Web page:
Volleyball: Plainfield East graduate Welsh sets for Michigan, Team USA

Plainfield East graduate MacKenzi Welsh, playing for the United States, sets the ball in the U20 World Championships.

Twelve years of hard work will set up anyone for success.

After being a standout volleyball player at Plainfield East, MacKenzi Welsh already has made a name for herself at the collegiate level.

Welsh was named an AVCA honorable mention All-American, was an All-Big Ten honorable mention selection and made the All-Big Ten Freshman Team in her debut season at the University of Michigan. She dished out 10.61 assists a set and played in all 35 matches.

The summer did not slow her down at all.

The sophomore setter represented Team USA in the Pan American Cup and the U20 World Championships. The U.S. took first at the Pan American Cup in Costa Rica and seventh at the World Championships in Mexico.

“Being a part of the USA team is an experience unlike any other,” Welsh said. “You get to travel the world with girls from across the country and form lifelong friendships. It’s awesome because these are the girls that I will play against throughout the next few years. I’m in a really good spot right now. I have loved every minute of this summer and cannot wait for Michigan to start again.”

Representing Team USA was an invaluable experience for numerous reasons.

More important than winning the Pan American Cup was losing in the World Championships. Welsh cites losing as a way to identify who you are as a player and how you can react and rebound from certain situations.

As an athlete, learning that is vital, especially since Welsh is a part of a team that wants to take her program to the next level. In 2012, Michigan reached the Final Four and last season, the Wolverines made the tournament and finished 14th, losing to Creighton, 3-2.

Welsh was a big part in her team’s success.

Being a freshman starting setter is difficult because that position touches the ball every point. Even with that pressure, Welsh had 1,390 assists, 293 digs, 85 kills and 65 blocks.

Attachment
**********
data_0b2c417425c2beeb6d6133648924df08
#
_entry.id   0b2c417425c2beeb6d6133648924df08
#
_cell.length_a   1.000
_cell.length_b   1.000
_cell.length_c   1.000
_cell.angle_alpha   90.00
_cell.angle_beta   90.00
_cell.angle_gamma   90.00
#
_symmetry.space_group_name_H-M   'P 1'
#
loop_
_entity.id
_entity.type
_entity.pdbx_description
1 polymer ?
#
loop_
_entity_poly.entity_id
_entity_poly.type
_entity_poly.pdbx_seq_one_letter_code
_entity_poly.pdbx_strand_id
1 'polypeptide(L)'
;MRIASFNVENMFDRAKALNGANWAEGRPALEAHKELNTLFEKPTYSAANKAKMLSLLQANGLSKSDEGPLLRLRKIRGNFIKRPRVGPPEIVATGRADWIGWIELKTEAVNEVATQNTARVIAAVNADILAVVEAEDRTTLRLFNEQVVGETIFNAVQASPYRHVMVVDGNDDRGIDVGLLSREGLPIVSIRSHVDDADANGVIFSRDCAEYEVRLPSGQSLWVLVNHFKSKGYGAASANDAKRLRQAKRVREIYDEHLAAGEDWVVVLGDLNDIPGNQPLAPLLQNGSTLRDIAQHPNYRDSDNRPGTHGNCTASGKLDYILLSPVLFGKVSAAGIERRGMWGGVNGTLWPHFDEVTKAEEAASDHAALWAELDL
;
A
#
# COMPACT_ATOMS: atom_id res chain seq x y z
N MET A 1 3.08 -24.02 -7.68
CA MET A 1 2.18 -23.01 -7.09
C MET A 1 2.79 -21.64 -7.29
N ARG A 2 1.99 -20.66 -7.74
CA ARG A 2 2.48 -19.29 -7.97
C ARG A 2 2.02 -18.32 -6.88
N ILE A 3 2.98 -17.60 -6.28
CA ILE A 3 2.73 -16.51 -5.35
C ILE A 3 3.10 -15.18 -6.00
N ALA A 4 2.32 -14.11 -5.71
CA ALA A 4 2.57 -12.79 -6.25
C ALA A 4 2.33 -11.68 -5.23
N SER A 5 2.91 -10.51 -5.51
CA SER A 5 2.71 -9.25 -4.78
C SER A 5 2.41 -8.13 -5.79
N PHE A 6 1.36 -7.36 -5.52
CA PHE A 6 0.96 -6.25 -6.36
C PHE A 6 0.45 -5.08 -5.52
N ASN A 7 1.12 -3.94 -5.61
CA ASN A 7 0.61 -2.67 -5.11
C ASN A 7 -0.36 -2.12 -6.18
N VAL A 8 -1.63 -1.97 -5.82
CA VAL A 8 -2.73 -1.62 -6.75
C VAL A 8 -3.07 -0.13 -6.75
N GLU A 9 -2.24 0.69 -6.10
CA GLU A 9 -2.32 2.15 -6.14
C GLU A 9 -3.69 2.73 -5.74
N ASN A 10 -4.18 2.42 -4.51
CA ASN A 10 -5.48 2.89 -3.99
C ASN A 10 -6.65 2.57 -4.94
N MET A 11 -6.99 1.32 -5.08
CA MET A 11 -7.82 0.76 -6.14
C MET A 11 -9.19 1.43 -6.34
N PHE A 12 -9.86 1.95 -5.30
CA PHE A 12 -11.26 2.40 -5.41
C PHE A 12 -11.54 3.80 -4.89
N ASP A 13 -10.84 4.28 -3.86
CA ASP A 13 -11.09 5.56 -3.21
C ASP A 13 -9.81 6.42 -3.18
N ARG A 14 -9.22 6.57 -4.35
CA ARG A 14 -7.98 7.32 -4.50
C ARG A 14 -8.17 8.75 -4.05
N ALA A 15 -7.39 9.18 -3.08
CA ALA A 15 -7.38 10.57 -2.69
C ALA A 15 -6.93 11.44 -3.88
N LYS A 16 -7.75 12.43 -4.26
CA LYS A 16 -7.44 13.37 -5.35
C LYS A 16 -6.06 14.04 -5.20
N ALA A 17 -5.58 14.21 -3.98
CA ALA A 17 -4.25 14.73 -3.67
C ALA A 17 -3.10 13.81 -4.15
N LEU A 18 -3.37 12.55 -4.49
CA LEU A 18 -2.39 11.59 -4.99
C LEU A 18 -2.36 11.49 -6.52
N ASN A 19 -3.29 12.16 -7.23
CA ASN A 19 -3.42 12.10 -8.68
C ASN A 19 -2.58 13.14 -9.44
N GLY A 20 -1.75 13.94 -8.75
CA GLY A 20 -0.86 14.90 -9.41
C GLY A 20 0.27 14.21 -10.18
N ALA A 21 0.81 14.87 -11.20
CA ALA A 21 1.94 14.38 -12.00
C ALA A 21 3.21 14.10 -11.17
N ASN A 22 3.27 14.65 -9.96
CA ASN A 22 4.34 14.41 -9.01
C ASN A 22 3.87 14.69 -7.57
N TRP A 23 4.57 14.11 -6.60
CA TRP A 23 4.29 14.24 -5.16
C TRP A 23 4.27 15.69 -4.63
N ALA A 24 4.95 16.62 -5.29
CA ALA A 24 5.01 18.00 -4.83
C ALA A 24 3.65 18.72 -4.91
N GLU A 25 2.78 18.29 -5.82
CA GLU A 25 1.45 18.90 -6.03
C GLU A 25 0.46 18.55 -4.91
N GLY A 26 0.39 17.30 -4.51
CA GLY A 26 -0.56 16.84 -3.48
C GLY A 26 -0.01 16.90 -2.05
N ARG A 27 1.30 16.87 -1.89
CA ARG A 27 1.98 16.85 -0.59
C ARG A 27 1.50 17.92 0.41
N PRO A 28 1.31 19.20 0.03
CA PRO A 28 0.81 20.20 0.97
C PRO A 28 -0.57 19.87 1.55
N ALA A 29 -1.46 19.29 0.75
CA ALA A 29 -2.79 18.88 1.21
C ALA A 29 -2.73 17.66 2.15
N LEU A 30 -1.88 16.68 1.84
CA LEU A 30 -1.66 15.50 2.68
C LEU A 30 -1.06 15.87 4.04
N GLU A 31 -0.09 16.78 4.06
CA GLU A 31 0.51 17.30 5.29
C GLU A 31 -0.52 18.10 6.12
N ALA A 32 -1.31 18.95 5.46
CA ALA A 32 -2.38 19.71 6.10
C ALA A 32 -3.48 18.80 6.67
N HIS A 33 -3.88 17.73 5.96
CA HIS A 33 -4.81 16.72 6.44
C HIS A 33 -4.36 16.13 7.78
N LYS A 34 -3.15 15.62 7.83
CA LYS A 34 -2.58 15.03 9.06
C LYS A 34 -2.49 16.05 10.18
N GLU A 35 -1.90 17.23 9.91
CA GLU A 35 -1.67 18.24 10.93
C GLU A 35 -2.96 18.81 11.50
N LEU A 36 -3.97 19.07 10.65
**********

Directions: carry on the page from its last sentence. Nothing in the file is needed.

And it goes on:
Players can have a successful first year, then struggle the second. However, Welsh doesn’t focus on her individual success. It’s all about how she’s going to help her team get better. Putting team first is key to anyone’s success.

“I don’t foresee myself having a sophomore slump because in our gym, we’re driven to beat our 14th-place finish and go even further,” Welsh said. “Everyone has bought into the idea of making Michigan a household name and doing whatever is needed to get there.”

Playing in the Big Ten helped her elevate her game so she could represent her country internationally. All season, Welsh competed against the some of the most skilled volleyball players across the country.

That’s nothing new. She always has been a highly touted player, receiving countless national accolades throughout her prep career. Welsh also has competed with the best of the best in her age group.

Some players, however, cannot transfer their success from the prep level to college. That’s because prep volleyball focuses on developing technique while college incorporates style into play. Style is what separates setters who have solid technical skills.

Her club training is one thing Welsh credits for her ability to transition from high school to college volleyball.

“My volleyball club, Sports Performance, is an amazing club that prepares us to move onto the next level,” Welsh said. “The training that we get, the games that we play and the overall preparation is unlike any other. The transition from high school to college was almost unnoticeable because of the club that I went to and the effort that I put in for five years leading up to college.”

After college, Welsh already is starting a to-do list.

One of the most important things to the volleyball star is off the court. Welsh went to Michigan because of the strong academics and she plans to finish her degree in sociology with a focus on health and medicine. After graduation, she will play volleyball professionally overseas and then complete a graduate degree.

Even though there is a lot in her future, Welsh acknowledges what’s happening now is special.

“I am beyond grateful that all of this is happening to me,” Welsh said. “It’s one of those things that you don’t think about until you’re actually doing it. We talk about this a lot. One day during the season last year, one of the other setters, Maddy Abbott, looked at me and said, ‘Our game is on the Big Ten Network tonight, this is huge.’

“It’s not something that you think about every day, but when you realize it, you are getting an amazing experience that little girls are dreaming about and would die for. I think as you’re experiencing things and going through life, it makes you more thankful for everything. You’re thankful for volleyball, for being on a collegiate volleyball team, for being on the Women’s Junior National team. It’s an amazing experience and I can’t wait to be old one day and think, ‘Wow, I did all of this in my lifetime.’ ”

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